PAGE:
Rehmannia: A Chinese Mystery

When it comes to traditional Chinese medicine, the key to good health is maintaining the balance between the two opposing forces in your body: yin and yang. But what happens when the yin is unbalanced? With rehmannia, you may never need to know.

According to practitioners of traditional Chinese medicine, rehmannia (a wild herb also known as Chinese foxglove) can “balance the yin.” The herb grows in parts of northern and northeastern China, and has been used in medicine for over 2,000 years. Its thick brownish-black roots are usually harvested in the fall and used for a variety of medical purposes. It’s commonly used to treat conditions believed to be caused by yin deficiency. These include a whole host of complications, including: allergies, anemia, cancer, constipation, diabetes, fever, eczema, high blood pressure, bacterial and fungal infections, rheumatoid arthritis, osteoarthritis, insomnia, and pain relief.

Scientific Evidence Is Scant

Traditional Chinese medicine is based on the belief in opposing forces, energy flow, and the five elements of earth, fire, metal, wood, and water. However, while ancient medicine holds rehmannia in high regard, modern research has yet to produce scientific evidence for its effectiveness at treating any medical conditions.

It’s common for traditional Chinese remedies to include a combination of herbs, be they in pill, liquid, powder, or tea form. This means that, while rehmannia is a common ingredient, it’s hard to tell whether it’s the combination or the specific herb that’s producing results. Traditional Chinese herbal remedies are also made for each individual based upon his or her particular needs. The Chinese herbal remedies that people receive tend to vary with each person.

Additionally, when it comes to study of individual Chinese herbs, most research is still in very early stages. Often, only animal studies have been done or human studies are too small to determine effectiveness. However, research is ongoing. One 2013 study found that catalpol, a chemical in rehmannia, might be able to prevent cell death caused by neurodegenerative disorders.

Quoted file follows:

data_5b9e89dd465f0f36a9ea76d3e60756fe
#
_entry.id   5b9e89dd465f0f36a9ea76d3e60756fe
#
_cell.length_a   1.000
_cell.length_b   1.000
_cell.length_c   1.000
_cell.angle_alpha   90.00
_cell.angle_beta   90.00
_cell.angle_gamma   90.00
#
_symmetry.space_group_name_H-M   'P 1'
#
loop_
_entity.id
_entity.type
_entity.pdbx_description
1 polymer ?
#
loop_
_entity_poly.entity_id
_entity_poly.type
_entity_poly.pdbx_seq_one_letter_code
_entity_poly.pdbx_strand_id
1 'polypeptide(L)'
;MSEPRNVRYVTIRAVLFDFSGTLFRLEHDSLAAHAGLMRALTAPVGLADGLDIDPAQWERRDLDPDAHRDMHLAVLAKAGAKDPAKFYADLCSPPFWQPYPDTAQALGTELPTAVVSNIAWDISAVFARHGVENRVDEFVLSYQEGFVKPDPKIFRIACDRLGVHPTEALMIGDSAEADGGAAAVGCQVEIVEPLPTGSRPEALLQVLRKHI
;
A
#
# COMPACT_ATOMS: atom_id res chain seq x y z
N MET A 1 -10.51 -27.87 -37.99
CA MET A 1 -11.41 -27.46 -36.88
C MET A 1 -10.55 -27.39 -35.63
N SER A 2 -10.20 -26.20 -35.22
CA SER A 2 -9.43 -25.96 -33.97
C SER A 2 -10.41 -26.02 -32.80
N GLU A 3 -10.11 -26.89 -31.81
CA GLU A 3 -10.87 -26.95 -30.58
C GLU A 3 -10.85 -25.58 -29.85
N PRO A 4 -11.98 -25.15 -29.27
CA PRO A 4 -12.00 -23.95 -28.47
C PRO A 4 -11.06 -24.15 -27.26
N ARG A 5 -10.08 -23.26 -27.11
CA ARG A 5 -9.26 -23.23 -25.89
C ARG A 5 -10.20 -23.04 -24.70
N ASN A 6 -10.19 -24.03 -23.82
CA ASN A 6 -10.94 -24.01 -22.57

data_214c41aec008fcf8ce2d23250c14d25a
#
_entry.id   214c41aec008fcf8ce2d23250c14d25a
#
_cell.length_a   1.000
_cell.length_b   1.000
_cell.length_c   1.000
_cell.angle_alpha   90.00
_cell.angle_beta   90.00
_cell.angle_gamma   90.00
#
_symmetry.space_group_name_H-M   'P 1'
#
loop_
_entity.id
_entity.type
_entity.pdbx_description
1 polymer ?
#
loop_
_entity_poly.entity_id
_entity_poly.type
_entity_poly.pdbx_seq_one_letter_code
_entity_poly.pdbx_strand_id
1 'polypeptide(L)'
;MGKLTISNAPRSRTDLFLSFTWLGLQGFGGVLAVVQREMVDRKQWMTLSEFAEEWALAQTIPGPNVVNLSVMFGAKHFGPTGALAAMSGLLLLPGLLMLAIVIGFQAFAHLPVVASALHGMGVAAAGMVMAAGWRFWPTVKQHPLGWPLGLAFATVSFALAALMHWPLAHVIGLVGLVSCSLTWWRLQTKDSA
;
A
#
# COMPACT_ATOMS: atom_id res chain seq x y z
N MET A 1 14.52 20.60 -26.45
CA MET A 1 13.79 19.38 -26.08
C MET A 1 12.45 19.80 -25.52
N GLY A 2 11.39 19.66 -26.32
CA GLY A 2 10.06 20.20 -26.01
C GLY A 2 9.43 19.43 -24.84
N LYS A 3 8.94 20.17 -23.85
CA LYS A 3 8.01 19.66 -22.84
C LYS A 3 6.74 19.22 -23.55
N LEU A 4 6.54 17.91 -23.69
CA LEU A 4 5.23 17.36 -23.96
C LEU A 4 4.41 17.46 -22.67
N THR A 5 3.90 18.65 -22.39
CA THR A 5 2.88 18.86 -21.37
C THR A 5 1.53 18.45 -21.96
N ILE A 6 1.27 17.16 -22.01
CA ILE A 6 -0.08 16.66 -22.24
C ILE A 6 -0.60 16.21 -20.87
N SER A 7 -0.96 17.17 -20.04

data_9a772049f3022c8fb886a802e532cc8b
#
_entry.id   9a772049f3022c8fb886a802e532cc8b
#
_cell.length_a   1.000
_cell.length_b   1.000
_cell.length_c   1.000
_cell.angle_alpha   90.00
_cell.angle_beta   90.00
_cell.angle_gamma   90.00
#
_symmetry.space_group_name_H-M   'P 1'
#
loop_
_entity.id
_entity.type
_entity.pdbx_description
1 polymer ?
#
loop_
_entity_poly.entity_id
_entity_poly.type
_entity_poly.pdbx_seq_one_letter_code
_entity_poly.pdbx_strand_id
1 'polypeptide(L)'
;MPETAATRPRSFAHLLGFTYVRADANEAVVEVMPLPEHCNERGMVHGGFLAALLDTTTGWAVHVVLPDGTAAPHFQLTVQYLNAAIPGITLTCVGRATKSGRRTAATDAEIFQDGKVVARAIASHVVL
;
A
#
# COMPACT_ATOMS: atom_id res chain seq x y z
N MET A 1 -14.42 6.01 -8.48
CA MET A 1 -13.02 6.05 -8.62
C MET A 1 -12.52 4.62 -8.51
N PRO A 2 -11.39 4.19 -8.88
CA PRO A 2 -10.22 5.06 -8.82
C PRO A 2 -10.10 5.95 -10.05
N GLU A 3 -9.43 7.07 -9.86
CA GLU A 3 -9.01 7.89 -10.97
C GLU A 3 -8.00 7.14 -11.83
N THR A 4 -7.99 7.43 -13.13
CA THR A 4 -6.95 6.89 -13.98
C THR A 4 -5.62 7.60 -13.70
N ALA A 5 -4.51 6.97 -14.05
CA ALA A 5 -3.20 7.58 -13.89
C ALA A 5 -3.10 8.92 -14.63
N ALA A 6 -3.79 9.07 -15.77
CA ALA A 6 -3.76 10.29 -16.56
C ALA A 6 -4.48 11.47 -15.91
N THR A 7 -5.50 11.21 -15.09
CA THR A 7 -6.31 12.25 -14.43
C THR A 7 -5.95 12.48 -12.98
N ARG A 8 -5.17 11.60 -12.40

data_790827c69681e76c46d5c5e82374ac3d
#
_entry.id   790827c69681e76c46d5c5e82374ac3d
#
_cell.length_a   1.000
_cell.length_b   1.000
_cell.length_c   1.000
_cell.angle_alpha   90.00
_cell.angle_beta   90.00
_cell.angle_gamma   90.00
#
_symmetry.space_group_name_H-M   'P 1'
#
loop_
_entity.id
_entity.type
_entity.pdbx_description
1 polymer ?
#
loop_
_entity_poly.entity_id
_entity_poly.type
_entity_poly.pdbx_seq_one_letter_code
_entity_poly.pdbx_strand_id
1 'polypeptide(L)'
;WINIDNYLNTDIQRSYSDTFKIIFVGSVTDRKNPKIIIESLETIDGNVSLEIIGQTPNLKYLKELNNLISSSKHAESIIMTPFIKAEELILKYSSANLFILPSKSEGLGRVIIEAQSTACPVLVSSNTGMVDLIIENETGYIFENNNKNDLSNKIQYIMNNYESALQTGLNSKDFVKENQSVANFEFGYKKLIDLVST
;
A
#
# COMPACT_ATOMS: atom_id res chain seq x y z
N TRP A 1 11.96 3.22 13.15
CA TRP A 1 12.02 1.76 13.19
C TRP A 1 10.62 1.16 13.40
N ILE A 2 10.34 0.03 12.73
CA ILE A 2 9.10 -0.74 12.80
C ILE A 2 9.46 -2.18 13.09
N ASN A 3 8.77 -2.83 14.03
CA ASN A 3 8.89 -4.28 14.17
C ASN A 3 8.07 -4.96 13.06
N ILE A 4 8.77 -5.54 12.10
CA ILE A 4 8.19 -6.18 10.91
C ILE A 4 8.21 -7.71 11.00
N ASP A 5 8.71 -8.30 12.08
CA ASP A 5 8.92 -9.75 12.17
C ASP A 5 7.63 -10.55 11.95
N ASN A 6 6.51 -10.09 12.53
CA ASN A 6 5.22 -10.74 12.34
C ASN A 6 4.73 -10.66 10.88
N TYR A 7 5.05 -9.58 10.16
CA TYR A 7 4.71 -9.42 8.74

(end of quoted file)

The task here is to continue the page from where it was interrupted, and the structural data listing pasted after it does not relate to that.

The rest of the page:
Are There Side Effects?

So far, side effects such as nausea, gas, diarrhea, headache, heart palpitations, dizziness, vertigo, allergies, and fatigue have been reported. Rehmannia may also be unsafe for people who have liver disease or pre-existing digestive or immune issues. It is not considered safe for children or pregnant or breastfeeding women. There have been reports of Chinese herbal products being contaminated with other potentially dangerous substances.

Chinese herbal medicines are sold in the United States as supplements. Because they are not regulated by the U.S. Food and Drug Administration (FDA), there is no recommended dose. Supplements usually contain anywhere between 55 to 350 milligrams (mg).

If you choose to try traditional Chinese medicine, it’s important to know that the U.S. doesn’t have national regulations or required qualifications for complementary health practitioners. Each state has different criteria. In order to make sure you get quality care, check to see what licenses, certifications, or credentials are required in your state. You can also ask about the person’s education and training.

For now, there’s no scientific evidence to back the claims about rehmannia up, but future research may change that. Chinese herbal medicines should not be used as a substitute for conventional medical treatment, and you should discuss any alternative treatments with your doctor.